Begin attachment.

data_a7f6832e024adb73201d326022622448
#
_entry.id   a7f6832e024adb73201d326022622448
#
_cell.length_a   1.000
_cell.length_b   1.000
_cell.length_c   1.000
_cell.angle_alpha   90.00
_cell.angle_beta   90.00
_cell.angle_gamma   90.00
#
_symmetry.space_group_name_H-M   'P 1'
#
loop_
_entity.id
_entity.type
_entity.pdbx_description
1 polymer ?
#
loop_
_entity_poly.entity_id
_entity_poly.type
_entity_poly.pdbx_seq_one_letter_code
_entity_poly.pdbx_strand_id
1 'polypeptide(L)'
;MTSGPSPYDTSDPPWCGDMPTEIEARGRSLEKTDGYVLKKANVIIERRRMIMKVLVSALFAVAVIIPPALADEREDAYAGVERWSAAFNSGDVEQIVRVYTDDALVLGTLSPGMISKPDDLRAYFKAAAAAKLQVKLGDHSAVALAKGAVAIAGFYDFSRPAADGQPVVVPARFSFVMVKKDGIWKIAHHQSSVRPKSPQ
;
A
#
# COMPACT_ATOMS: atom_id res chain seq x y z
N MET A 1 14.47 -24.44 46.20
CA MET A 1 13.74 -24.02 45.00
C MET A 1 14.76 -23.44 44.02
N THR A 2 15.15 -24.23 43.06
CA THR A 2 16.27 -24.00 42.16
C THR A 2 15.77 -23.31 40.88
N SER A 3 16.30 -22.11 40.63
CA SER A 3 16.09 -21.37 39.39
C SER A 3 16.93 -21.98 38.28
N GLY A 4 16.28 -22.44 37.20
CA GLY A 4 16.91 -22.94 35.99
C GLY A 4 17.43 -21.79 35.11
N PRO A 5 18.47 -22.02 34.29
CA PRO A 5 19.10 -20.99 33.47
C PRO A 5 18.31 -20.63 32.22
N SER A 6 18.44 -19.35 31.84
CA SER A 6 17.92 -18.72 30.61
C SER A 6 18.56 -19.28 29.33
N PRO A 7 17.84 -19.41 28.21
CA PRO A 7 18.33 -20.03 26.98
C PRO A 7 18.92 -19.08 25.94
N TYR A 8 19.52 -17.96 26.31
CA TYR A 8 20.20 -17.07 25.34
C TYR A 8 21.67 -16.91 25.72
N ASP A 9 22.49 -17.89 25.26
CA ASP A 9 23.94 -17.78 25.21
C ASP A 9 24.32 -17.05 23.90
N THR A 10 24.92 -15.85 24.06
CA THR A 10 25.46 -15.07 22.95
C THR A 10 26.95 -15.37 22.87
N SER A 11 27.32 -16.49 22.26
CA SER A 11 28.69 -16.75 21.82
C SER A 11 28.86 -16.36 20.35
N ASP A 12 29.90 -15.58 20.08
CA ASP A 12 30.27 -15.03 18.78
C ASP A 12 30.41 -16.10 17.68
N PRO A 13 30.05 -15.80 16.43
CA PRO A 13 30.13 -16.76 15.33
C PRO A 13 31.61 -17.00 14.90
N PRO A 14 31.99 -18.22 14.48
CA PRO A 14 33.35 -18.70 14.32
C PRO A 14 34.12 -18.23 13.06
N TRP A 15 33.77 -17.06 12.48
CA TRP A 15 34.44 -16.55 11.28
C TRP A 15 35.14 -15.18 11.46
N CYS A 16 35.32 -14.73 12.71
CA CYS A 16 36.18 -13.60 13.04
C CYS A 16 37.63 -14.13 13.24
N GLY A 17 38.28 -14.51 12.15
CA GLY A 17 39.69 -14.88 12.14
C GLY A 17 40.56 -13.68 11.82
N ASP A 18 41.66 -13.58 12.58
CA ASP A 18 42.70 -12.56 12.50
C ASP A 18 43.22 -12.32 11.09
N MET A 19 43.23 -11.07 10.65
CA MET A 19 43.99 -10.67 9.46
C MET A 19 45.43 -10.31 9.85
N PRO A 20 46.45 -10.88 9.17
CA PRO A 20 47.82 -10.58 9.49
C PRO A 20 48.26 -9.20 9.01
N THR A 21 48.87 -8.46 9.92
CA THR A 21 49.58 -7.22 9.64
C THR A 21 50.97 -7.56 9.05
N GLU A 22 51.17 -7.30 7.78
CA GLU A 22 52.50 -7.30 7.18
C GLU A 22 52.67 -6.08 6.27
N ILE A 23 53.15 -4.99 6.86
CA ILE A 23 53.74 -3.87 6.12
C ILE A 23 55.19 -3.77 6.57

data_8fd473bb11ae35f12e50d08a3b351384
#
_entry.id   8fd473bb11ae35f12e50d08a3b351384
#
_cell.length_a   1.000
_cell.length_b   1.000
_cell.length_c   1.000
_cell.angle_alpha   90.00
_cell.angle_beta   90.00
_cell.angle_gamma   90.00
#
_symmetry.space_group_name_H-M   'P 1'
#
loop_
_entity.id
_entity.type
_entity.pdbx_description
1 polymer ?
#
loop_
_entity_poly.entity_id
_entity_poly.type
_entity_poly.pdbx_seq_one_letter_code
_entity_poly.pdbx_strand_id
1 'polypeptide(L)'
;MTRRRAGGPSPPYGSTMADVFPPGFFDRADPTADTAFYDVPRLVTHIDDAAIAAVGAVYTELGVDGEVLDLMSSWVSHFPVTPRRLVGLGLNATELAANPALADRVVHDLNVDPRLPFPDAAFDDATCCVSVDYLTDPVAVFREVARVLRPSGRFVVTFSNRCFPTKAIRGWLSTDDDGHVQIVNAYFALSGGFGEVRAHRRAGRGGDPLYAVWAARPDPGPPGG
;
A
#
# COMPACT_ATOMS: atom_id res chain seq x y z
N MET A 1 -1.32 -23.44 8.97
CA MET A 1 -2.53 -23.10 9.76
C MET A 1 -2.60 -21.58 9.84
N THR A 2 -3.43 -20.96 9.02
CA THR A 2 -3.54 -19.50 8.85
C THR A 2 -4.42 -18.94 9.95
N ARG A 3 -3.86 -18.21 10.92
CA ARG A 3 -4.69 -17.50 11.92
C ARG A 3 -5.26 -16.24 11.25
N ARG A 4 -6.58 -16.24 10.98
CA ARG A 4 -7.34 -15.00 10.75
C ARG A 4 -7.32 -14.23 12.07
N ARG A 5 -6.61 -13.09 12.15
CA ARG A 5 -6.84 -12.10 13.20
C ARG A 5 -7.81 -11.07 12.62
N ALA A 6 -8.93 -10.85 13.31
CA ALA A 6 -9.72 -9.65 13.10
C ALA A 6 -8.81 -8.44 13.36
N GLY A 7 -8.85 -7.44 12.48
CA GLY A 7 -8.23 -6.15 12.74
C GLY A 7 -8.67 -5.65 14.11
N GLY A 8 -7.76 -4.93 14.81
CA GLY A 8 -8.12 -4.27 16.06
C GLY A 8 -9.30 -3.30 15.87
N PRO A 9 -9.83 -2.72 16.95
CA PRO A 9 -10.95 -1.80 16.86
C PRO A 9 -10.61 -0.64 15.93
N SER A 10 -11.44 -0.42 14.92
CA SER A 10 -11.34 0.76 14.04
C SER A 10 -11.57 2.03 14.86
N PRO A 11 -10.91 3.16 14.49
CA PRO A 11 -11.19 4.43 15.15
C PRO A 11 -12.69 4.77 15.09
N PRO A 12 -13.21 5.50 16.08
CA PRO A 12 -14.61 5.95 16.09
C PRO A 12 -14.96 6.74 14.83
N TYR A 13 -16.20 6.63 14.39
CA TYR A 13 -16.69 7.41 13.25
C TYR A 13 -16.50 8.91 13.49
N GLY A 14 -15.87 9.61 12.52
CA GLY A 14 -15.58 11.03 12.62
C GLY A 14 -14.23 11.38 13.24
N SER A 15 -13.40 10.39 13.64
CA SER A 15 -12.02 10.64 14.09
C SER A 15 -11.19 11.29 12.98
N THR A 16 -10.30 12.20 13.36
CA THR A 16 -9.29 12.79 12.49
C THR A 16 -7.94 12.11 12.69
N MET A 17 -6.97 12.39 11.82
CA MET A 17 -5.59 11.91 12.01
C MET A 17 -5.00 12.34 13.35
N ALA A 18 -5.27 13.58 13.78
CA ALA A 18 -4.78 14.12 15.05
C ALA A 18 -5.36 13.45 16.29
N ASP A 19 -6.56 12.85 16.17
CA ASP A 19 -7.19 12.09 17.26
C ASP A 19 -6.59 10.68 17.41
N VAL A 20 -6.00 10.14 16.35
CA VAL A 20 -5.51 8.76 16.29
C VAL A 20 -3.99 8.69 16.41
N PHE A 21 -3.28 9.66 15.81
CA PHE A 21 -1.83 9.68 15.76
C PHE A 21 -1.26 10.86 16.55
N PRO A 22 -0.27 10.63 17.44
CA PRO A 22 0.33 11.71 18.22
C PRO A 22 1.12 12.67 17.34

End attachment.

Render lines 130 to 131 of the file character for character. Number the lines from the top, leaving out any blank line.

N MET A 1 -1.32 -23.44 8.97
CA MET A 1 -2.53 -23.10 9.76